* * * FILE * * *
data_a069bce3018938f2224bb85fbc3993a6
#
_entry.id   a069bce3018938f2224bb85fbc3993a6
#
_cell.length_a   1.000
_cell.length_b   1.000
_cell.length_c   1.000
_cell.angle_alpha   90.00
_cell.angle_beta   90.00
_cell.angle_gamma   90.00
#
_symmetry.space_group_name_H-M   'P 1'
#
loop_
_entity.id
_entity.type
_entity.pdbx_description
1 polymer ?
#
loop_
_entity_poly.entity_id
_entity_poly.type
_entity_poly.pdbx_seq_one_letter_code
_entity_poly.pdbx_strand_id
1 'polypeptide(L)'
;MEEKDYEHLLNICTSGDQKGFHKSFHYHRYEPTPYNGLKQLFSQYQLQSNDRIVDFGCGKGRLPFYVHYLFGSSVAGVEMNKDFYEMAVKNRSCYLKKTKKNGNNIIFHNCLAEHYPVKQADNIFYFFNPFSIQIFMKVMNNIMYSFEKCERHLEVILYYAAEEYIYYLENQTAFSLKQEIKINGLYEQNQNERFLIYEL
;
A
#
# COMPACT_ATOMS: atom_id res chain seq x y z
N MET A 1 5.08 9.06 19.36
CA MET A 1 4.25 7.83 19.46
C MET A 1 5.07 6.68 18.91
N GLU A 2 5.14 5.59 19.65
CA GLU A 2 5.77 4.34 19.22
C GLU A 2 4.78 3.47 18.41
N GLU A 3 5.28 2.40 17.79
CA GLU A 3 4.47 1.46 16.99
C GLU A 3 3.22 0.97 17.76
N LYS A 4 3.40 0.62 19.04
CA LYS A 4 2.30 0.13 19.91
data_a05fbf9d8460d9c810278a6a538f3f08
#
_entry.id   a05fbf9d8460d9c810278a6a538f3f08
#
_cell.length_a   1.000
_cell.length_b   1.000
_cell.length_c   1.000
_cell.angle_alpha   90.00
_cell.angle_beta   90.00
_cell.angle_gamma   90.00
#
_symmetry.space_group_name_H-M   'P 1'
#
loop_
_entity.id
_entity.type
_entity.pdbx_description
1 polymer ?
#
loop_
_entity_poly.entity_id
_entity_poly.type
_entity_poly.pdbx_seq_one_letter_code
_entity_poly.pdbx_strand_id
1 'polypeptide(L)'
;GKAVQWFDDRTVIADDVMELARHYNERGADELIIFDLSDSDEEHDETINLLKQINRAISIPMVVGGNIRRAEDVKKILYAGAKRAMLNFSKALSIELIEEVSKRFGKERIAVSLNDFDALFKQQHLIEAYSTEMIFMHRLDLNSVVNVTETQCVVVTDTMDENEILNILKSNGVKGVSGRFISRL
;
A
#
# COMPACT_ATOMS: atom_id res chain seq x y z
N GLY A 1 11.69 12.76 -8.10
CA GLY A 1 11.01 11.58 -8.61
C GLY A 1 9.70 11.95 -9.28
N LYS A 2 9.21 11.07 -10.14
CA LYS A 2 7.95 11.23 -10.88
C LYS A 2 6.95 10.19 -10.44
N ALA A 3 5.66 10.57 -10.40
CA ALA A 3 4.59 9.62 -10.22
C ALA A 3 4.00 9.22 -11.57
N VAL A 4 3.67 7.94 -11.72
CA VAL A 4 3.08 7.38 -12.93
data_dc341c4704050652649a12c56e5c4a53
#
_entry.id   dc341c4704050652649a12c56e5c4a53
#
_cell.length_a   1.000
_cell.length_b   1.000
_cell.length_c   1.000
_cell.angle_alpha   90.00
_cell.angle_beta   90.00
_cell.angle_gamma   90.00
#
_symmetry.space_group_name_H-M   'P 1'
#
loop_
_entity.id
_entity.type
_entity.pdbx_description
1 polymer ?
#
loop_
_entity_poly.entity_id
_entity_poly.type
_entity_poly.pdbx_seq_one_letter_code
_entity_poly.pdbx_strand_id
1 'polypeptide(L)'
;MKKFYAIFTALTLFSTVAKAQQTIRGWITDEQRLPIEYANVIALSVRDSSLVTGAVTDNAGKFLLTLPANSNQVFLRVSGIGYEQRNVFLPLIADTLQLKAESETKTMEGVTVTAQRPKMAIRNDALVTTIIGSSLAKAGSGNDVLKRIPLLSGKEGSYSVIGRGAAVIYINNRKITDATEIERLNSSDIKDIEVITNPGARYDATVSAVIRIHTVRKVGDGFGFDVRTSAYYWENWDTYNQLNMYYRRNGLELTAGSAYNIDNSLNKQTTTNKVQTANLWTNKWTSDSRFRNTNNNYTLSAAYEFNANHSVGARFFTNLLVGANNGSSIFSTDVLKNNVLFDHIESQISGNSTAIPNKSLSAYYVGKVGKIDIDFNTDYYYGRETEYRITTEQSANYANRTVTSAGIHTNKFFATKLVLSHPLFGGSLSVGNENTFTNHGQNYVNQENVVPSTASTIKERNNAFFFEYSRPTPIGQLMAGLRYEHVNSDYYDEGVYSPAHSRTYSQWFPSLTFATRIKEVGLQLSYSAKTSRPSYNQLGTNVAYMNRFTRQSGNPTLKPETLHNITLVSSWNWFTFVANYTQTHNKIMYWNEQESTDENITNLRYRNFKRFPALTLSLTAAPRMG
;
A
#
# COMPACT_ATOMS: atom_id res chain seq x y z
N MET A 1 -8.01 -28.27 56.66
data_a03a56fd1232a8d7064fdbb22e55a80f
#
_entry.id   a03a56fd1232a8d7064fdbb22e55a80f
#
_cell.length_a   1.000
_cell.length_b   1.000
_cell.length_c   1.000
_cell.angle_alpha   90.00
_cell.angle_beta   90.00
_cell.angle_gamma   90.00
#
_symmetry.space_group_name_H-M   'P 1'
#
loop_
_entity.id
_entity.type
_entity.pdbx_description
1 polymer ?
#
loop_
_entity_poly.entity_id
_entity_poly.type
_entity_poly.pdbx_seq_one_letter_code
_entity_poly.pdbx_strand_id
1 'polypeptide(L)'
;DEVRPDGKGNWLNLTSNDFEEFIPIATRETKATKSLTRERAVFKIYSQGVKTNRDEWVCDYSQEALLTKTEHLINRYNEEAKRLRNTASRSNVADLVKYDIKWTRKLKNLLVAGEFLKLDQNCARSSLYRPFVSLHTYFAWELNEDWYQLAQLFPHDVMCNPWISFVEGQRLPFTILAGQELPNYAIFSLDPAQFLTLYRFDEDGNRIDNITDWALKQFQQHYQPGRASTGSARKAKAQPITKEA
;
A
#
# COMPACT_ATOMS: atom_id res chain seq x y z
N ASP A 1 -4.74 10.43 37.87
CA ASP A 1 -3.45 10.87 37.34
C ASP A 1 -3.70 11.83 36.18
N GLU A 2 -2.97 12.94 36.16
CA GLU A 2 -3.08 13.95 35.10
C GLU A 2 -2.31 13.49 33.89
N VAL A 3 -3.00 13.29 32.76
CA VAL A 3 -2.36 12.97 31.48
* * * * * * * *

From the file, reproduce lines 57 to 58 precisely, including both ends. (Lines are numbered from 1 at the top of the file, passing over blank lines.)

_entity.type
_entity.pdbx_description